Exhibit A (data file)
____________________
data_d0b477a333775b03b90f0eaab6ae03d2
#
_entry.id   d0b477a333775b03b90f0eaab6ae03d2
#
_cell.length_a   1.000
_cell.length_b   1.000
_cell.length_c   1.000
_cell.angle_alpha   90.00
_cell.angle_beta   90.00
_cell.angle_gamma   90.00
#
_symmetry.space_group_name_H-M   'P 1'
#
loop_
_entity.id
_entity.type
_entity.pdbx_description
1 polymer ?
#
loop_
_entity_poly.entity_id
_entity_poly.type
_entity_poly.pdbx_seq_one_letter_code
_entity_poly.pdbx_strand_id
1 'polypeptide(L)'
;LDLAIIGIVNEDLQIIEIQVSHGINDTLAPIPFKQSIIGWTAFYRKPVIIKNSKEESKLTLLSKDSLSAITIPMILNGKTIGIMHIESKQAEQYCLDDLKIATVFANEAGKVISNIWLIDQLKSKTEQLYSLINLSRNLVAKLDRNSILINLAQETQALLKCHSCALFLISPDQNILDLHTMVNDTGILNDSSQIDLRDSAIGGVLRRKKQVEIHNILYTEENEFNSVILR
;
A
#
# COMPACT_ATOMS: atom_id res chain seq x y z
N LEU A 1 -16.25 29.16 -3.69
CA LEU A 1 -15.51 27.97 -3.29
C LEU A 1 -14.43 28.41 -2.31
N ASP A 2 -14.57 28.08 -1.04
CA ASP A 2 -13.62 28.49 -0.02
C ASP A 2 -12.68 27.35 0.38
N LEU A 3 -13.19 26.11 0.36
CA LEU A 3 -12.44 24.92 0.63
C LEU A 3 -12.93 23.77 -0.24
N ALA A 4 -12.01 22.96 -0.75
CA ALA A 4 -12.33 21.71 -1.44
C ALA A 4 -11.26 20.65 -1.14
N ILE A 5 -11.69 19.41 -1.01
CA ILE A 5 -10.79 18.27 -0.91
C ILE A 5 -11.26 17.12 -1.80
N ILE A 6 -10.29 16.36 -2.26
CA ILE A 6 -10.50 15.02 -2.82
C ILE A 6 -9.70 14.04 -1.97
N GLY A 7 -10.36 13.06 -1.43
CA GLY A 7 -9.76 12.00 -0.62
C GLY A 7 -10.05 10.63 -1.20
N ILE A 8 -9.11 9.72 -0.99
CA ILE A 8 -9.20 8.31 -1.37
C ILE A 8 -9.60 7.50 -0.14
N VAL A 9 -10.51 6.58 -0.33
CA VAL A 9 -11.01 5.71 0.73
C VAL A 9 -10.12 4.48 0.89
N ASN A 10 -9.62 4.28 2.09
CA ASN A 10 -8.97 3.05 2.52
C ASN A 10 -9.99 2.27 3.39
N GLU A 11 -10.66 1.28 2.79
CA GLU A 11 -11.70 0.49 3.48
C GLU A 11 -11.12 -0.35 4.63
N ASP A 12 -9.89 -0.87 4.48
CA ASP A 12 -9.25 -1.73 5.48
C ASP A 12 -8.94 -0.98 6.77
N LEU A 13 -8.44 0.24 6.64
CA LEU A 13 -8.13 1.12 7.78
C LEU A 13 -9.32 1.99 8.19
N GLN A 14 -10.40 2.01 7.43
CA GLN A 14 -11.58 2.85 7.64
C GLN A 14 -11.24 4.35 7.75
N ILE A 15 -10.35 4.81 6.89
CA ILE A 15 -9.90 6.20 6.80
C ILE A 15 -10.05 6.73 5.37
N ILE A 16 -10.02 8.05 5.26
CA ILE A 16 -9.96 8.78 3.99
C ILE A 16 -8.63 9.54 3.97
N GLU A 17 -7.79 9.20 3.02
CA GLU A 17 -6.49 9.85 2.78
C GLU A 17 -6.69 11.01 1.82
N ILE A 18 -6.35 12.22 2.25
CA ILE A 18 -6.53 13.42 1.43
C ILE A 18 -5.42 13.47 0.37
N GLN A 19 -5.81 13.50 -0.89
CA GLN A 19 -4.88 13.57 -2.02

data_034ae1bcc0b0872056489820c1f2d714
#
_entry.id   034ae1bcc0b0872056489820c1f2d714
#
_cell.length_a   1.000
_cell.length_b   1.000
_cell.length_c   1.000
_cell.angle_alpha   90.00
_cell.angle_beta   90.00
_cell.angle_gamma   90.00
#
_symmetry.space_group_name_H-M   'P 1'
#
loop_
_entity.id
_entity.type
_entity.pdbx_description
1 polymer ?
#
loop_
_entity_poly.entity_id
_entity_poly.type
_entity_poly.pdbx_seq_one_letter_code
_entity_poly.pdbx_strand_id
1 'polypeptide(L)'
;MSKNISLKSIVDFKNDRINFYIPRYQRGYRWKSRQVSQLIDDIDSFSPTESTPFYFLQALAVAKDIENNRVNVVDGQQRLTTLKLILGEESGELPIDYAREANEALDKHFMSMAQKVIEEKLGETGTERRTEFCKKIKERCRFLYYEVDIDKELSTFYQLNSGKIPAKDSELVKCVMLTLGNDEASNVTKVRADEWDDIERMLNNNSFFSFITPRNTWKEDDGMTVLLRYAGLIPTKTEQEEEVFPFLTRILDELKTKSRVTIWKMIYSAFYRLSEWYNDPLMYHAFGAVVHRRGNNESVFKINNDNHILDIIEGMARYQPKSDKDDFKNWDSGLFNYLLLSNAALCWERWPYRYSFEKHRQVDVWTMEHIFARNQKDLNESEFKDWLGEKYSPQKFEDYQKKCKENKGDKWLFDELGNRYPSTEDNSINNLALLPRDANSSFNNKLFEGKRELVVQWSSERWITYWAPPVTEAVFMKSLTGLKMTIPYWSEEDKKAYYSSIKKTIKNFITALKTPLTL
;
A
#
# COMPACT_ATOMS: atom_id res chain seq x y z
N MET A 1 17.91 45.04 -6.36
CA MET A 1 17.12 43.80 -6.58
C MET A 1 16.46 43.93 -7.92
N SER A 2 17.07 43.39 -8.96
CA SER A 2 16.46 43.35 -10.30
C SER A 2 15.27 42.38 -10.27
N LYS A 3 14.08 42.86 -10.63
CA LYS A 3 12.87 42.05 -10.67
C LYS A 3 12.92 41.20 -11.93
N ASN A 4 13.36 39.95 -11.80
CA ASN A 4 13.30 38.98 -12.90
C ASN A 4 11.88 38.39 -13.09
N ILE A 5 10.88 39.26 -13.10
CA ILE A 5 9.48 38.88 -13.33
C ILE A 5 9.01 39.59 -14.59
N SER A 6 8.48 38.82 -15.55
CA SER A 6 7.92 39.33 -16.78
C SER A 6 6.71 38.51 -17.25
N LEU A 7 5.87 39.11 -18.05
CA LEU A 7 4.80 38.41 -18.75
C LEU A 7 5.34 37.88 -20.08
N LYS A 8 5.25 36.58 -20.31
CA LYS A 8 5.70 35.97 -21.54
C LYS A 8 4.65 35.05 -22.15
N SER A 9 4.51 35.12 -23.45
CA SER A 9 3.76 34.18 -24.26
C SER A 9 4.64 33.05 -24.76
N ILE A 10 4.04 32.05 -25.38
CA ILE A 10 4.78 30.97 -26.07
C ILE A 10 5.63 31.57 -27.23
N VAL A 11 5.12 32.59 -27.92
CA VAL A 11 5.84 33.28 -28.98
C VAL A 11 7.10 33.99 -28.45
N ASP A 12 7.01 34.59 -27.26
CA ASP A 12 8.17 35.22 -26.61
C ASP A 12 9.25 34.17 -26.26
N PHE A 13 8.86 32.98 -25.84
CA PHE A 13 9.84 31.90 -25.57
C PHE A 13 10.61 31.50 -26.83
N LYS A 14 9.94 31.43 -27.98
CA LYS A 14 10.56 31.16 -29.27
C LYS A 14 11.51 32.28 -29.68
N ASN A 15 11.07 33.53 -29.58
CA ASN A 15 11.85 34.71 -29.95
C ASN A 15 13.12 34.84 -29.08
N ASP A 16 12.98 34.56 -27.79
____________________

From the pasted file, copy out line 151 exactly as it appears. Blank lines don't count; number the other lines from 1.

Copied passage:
CA ASP A 12 8.17 35.22 -26.61